New systems for sustainable heating and cooling in urban areas will make an important contribution to meeting the climate targets. Existing buildings in particular present a huge challenge. One pioneering concept is seasonal use of underground storage systems combined with renewable heat sources and waste heat, transmission pipelines and heat pumps in an “anergy network”. Local anergy networks are networks of pipelines that carry low-temperature water (around 4 to 30° C) between geothermal probe storage systems and the central heating and cooling systems of individual buildings or groups of buildings. In the buildings, heat pumps are used to raise the temperature to the level required. Anergy networks make it possible to create a multi-building energy supply by sharing heat sources and storage systems.
Smart block Geblergasse
Geblergasse is a project area characterised by dense building development dating back to the late 19th century; it is primarily residential and is located in Vienna’s 17th district. For the redevelopment and redensification of this area the focus was on testing a multi-property sustainable energy supply, as well as innovative mobility concepts and plans for increasing greenery and open spaces for the residents. As part of the exploratory study “SMART block step II – energy”1, guidelines for planning and realisation of this pilot project were formulated and the feasibility of an anergy network for a specific residential block was investigated. Implementation of the project began in August 2018.
Geothermal probes and hybrid solar collectors were installed in two buildings, and an anergy network was set up to provide transmission pipelines, in preparation for step-by-step expansion of the network within the residential block.
Building on the results of this pilot project, the current study, “AnergieUrban: Stufe 1: Die Stadt als Energiespeicher”2 uses the example of two large test areas in Vienna’s 14th and 16th districts to investigate whether this innovative concept is also suitable for supplying heat to a large area of existing buildings. The results of the study show that in both districts there is enough space to install the geothermal heat probes that would be needed, and enough potential heat sources in the form of waste heat and solar energy. 60% of the potential surface area required would be made up of public space such as pavements, parking areas and street surfaces. To allow the potential of these surfaces to be harnessed using geothermal heat probes, an appropriate legal framework needs to be established. According to the project’s calculations, the potential of available heat sources significantly exceeds the heating requirements of the buildings.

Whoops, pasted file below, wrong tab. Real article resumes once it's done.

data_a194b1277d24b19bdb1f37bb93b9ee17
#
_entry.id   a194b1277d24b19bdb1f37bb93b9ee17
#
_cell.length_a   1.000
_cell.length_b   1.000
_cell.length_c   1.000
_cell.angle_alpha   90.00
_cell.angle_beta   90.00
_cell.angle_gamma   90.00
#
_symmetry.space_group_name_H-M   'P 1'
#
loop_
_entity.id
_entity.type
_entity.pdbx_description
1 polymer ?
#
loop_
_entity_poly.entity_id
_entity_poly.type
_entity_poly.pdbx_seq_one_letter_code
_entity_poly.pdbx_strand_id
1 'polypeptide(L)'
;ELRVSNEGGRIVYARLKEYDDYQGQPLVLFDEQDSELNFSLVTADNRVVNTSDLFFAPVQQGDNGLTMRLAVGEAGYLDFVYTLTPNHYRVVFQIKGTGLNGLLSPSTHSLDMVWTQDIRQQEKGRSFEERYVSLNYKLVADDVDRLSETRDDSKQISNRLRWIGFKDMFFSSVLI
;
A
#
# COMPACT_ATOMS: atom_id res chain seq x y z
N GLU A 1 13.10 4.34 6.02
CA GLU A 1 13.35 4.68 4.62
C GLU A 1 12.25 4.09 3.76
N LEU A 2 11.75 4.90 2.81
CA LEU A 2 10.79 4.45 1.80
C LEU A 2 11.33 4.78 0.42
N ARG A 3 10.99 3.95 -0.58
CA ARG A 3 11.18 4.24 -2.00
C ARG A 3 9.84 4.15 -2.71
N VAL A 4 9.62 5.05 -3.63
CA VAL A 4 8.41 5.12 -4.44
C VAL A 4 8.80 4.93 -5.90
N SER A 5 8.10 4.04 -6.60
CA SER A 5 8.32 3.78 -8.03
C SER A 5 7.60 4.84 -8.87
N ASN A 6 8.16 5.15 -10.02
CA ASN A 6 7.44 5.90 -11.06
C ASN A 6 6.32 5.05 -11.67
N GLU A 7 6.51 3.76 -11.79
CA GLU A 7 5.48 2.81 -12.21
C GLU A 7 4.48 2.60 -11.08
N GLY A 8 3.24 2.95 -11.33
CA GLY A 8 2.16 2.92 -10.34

The cost comparison for a nineteenth-century “Gründerzeit” building over a 20 year period shows that the overall cost of continuing to use gas heating would be comparable to the cost of conversion to the solar/ground probe/heat pump system. From the twentieth year onwards the innovative energy supply concept is in fact significantly more economical, because the operating costs are lower than those of a gas-powered system.
1 PROJECT PARTNERS: Burtscher-Durig ZT-GmbH (project management), Jutta Wörtl-Gössler, ÖGUT Austrian Society for Environment and Technology, Komobile w7 GmbH, Martin Gruber, architect Johannes Zeininger.
An exploratory study as part of the “Smart Cities Demo” programme run by the Climate and Energy Fund.
2 PROJECT PARTNERS: ÖGUT Austrian Society for Environment and Technology (project management), TU Wien, Geological Survey of Austria ,
A study commissioned by the Federal Ministry of Climate Action, Environment, Energy, Mobility, Innovation and Technology, the City of Vienna (Municipal Department MA 20) and the Austrian Association of Cities and Towns (Österreichischer Städtebund).